Latest in Gaming

Image credit:

Flameseeker Chronicles: Will combat in Guild Wars 2 be an improvement?

Rubi Bayer, @@rubi_

Last week was pretty huge for the Guild Wars community. ArenaNet released a flurry of new information: the first profession was confirmed as the Elementalist, followed by the unveiling of details on combat and profession mechanics.

Two items in particular raised quite a bit of discussion in the community: the lack of secondary professions in Guild Wars 2, and the design of the skill bar. As Guild Wars fans, we've grown accustomed to the extreme freedom that we currently have. Want to play E/Rt and run a full Rit bar? Great, no problem! It looks like we're not going to be able to do that in Guild Wars 2, for several reasons, and the immediate reaction was that of concern.

However, it's a trade-off. Will we gain in the end? That remains to be seen, as we can only speculate with the limited knowledge we have at the moment, but follow along after the jump to see what the possibilities are.

There has been some confusion about the way your skill bar will work in Guild Wars 2, so let's clear that up first. It's a very simple system that just needs a clear explanation to be understood. In short, you will have five slots that are completely predetermined according to the weapon you are wielding. The other five are up to you with a few restrictions: one slot for an elite, one for a self heal, and the last three can be whatever your heart desires. Guild Wars 2 Lead Designer Eric Flannum explained it perfectly in a forum post, but if you're more of a visual learner, Shaun at iloveGuildWars created a diagram that mapped it all out clearly.

So now that we all understand exactly what's happening here, what do you think? In one respect, it's a pretty limited setup. You're wielding a sword and shield? Okay, here are the five skills you get with that setup, the end. You have to use another slot for an elite and yet another for a self heal or a rez. That leaves only three that we can choose completely freely. We only get to choose 30% of our bar? That went over like a lead balloon at first, but upon taking a second look, it's not so bad.

Let's take a look at those first five skills, the ones determined by what you are wielding. There were a few concerns here, chiefly that the individuality was taken away. Will the Tyria of the future be filled with so many identical builds that heavily populated zones look like some sort of violent sync dance? Probably not, because there are so many other factors. Sure, you get a predetermined skill set depending on what weapon you are wielding, but that skill set will change depending on your race and class. Every character wielding a rifle in the game won't carry the same five rifle skills, for example.

This setup brings a lot more diversity on the battlefield as well. As the game stands now, you choose your attributes, build, and weapon before you leave town, and then that's it. You're stuck with what you have until you go back to town and change your build. With the setup planned for Guild Wars 2, you are able to use any weapon available to your race and profession, switching back and forth instantly as the situation around you changes. Each switch gives you a fully powered set of skills that are appropriate to the current weapon. The system that seems restrictive at first glance is actually much more open, allowing you to act and react according to your environment in a way that you couldn't before.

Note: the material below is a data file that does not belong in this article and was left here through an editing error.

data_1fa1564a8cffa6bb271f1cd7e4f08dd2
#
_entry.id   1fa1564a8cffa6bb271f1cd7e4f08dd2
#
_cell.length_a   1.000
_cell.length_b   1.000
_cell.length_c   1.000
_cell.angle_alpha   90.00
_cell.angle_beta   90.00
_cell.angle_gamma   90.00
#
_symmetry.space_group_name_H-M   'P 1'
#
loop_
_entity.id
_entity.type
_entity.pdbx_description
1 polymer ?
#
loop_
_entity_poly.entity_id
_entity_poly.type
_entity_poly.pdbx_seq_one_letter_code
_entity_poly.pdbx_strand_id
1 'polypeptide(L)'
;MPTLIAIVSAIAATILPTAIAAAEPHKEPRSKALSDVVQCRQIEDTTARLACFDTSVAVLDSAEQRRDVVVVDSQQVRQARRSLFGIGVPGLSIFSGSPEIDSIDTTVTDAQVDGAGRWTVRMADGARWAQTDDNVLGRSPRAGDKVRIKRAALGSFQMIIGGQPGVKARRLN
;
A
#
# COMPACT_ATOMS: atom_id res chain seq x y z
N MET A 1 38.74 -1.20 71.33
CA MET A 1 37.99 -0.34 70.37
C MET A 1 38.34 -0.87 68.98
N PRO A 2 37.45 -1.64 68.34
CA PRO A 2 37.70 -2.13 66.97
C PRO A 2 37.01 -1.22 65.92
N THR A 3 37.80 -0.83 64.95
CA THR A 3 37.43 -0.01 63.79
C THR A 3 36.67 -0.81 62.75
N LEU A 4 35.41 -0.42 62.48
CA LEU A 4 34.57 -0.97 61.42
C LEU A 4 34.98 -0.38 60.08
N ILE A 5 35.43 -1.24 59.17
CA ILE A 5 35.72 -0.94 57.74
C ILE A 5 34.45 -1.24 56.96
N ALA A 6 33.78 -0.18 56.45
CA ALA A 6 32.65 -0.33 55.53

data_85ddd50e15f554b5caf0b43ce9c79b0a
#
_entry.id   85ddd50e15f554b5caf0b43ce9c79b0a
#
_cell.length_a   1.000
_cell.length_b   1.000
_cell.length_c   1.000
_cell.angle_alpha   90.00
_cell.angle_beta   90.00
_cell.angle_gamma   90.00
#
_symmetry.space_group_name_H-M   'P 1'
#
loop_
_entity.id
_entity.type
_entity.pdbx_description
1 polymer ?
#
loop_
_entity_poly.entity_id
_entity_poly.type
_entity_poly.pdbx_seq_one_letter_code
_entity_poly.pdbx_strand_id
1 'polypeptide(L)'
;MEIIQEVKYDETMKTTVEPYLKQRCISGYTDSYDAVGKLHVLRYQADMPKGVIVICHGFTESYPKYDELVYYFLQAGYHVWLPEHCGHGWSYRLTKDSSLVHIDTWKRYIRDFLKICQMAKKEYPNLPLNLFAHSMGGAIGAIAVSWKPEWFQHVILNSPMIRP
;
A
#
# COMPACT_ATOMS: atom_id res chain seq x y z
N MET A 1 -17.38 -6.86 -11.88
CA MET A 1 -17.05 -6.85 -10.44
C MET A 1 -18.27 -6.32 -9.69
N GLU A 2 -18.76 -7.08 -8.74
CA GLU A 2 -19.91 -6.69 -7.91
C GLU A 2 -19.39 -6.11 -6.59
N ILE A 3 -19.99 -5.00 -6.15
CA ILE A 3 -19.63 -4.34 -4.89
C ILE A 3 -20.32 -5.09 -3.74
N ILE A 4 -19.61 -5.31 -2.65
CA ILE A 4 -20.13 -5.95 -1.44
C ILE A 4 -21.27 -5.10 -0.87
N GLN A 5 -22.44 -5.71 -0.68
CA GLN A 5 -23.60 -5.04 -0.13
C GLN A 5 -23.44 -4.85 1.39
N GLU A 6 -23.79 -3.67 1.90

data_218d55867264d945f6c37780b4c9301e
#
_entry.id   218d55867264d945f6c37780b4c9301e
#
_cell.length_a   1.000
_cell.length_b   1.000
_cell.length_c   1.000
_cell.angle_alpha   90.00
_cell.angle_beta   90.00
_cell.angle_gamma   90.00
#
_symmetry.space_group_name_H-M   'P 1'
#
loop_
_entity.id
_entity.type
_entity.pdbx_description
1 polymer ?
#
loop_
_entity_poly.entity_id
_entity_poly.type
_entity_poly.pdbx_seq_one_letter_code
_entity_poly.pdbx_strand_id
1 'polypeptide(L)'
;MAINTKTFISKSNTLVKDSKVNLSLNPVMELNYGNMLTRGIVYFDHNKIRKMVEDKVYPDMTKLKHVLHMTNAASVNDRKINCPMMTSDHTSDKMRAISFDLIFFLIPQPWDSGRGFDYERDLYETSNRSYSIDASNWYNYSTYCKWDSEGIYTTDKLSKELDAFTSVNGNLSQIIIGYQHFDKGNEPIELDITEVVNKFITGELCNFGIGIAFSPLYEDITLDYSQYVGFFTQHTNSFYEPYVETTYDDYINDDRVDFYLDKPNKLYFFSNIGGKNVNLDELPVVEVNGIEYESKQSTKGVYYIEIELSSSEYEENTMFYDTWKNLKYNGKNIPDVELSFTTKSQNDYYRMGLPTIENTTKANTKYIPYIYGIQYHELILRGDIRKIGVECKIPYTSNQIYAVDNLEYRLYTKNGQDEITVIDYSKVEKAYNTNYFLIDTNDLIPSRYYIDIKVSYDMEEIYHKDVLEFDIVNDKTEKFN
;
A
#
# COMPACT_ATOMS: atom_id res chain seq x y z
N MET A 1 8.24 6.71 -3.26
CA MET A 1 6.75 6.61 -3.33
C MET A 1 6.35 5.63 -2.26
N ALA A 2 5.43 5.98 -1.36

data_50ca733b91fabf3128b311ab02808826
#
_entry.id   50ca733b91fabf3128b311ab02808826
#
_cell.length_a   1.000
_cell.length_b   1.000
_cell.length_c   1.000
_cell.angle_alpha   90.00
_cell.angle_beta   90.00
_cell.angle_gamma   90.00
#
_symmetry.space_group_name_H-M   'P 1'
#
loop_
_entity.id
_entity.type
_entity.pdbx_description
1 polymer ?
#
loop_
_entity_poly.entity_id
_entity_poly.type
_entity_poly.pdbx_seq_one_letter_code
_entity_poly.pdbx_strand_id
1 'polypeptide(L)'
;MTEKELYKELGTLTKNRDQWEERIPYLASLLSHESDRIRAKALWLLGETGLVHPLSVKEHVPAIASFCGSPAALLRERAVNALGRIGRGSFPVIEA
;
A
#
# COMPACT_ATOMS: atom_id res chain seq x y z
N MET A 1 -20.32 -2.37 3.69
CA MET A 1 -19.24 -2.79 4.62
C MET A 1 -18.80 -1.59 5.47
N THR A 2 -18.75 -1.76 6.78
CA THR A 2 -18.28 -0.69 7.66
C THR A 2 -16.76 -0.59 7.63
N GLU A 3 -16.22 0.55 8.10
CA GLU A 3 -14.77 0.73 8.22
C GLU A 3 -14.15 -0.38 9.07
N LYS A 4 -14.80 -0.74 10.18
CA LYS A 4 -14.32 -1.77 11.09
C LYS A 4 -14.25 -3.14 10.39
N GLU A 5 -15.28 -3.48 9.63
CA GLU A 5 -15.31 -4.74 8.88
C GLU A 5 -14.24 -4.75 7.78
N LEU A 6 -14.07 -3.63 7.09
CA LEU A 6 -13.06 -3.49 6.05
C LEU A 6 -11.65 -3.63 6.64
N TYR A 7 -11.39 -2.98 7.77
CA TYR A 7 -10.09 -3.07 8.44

What about the last five skills, though? Two of those are predetermined too, but not very restrictive at all. One is reserved for your elite, and as elites stand now it's a debatable decision. There are viable builds that don't use an elite, and players are reluctant to give up the option of not carrying an elite. The slot reserved for a self heal or rez is looked at in the same way by many players who are unsure how they feel about it. The only thing we know for sure about these two slots at this point is that we'll have a "pool" of skills to choose from for each of these slots, allowing us to tailor them to the rest of our bar.
The last three skill slots are the wild cards, so to speak, open to whatever we want to add within the limits of our individual races and classes. This leads us into the next factor here, which is where it really gets interesting: the way our skills work within the context of a group. There have been pages and pages of forum discussion regarding the concept of synergy between teammates in Guild Wars 2. It can be done now to a point: a Curses Necro casting barbs on a foe as the Assassin attacks, for example. By all appearances so far, it's going to be much more prevalent in Guild Wars 2, to the point where your teammates can almost be considered your secondary profession.

When you combine this new ability with the preset skills that change with each weapon, profession and race as well as switch those skills on the fly and you've got the recipe for something pretty exciting. Is it a trade-off? Sure. We're giving up a completely open set of eight skills that allow us to use any profession in the game -- albeit only one at full strength. But when you think about what we're getting in return -- a set of ten skills that are more dynamic and changeable than anything we've seen up until this point, as well as the ability to interact with our teammates and our environment to an extreme degree -- it seems like we're definitely coming out on the winning end here.

Keep an eye on Massively this week -- now that the information floodgates have opened I'll be watching closely for all the latest Guild Wars 2 news and passing it on to you guys right away.

From around the web

ear iconeye icontext filevr